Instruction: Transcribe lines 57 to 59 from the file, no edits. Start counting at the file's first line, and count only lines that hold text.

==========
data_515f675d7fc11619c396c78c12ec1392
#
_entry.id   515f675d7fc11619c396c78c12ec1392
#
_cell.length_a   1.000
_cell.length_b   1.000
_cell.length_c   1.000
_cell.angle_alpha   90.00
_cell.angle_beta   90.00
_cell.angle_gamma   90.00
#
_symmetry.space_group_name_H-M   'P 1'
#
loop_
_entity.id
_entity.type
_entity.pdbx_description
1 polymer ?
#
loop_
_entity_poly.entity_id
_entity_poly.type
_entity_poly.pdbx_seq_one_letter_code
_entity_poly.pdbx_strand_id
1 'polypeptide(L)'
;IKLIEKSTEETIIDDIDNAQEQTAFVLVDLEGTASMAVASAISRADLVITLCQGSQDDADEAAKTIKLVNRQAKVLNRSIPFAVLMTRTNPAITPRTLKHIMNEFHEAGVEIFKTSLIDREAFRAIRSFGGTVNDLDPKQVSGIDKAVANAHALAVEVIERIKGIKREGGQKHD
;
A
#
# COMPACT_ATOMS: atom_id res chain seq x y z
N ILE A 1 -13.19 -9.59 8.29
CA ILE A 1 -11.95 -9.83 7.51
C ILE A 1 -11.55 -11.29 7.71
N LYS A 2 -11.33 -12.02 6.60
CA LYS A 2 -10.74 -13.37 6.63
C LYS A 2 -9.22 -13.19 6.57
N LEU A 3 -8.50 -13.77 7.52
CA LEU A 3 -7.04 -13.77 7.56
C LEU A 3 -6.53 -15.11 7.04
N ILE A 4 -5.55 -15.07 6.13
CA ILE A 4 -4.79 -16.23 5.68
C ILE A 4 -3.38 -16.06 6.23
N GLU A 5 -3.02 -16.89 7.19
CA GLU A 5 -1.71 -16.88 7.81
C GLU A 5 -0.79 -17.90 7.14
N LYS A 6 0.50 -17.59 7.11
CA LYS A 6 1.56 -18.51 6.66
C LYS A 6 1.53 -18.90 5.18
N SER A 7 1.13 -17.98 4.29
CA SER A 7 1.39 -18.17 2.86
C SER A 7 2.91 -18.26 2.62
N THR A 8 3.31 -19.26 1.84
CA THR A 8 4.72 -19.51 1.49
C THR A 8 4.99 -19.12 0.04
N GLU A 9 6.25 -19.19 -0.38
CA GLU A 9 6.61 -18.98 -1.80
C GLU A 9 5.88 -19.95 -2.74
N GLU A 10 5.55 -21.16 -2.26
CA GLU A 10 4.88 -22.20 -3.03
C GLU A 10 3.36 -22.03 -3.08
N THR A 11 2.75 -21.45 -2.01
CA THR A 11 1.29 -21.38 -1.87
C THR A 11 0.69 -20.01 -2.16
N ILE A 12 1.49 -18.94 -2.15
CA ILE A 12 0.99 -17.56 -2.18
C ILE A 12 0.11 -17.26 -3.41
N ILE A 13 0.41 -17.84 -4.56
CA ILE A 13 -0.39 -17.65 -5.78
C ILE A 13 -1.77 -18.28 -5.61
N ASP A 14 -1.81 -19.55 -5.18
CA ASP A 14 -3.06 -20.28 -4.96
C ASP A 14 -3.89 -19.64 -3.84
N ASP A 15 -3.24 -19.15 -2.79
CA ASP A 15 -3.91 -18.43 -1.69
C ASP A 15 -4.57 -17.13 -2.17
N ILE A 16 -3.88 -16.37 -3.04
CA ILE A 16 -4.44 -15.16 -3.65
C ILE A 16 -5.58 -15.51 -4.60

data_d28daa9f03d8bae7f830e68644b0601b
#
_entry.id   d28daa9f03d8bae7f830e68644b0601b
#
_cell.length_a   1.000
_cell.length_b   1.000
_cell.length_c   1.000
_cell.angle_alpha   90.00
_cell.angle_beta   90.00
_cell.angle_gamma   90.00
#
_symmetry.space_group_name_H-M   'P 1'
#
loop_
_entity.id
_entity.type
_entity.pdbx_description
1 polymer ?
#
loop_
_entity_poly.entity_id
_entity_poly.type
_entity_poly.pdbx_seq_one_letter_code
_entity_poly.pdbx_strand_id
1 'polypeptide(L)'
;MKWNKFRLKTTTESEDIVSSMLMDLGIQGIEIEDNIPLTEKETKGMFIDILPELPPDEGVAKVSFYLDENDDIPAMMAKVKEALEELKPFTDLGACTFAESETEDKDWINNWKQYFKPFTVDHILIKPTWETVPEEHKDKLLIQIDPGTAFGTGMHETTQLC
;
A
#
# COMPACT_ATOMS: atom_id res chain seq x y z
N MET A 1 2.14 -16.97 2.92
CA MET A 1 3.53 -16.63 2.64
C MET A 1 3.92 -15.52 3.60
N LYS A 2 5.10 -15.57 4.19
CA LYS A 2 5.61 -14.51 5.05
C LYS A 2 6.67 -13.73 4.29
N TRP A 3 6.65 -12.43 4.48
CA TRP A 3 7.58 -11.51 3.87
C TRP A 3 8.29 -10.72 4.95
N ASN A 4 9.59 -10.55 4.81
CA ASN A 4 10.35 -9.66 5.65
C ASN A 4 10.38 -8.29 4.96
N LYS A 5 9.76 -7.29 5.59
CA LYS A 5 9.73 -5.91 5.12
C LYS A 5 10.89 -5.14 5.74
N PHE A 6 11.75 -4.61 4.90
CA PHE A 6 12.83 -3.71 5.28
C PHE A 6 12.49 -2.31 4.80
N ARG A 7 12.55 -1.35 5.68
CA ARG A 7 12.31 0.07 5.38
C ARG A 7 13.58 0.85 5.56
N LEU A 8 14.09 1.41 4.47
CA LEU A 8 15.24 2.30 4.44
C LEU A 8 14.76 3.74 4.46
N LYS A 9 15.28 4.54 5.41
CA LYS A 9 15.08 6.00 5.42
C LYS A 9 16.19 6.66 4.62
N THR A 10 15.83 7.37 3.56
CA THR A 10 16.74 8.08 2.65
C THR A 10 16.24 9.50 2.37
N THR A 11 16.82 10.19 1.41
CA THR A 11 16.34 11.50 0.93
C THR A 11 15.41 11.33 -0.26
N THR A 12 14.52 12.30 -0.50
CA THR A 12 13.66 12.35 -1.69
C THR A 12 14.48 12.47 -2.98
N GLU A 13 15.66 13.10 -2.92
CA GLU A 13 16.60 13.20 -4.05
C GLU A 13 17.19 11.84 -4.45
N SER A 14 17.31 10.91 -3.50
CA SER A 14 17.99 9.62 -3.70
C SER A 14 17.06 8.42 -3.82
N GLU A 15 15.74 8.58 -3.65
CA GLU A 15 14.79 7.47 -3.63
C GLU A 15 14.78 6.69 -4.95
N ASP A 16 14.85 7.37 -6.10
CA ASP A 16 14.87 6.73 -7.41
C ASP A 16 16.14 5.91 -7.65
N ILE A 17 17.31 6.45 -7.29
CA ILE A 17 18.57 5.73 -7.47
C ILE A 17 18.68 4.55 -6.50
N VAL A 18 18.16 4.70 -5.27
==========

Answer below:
C GLU A 9 5.88 -19.95 -2.74
N GLU A 10 5.55 -21.16 -2.26
CA GLU A 10 4.88 -22.20 -3.03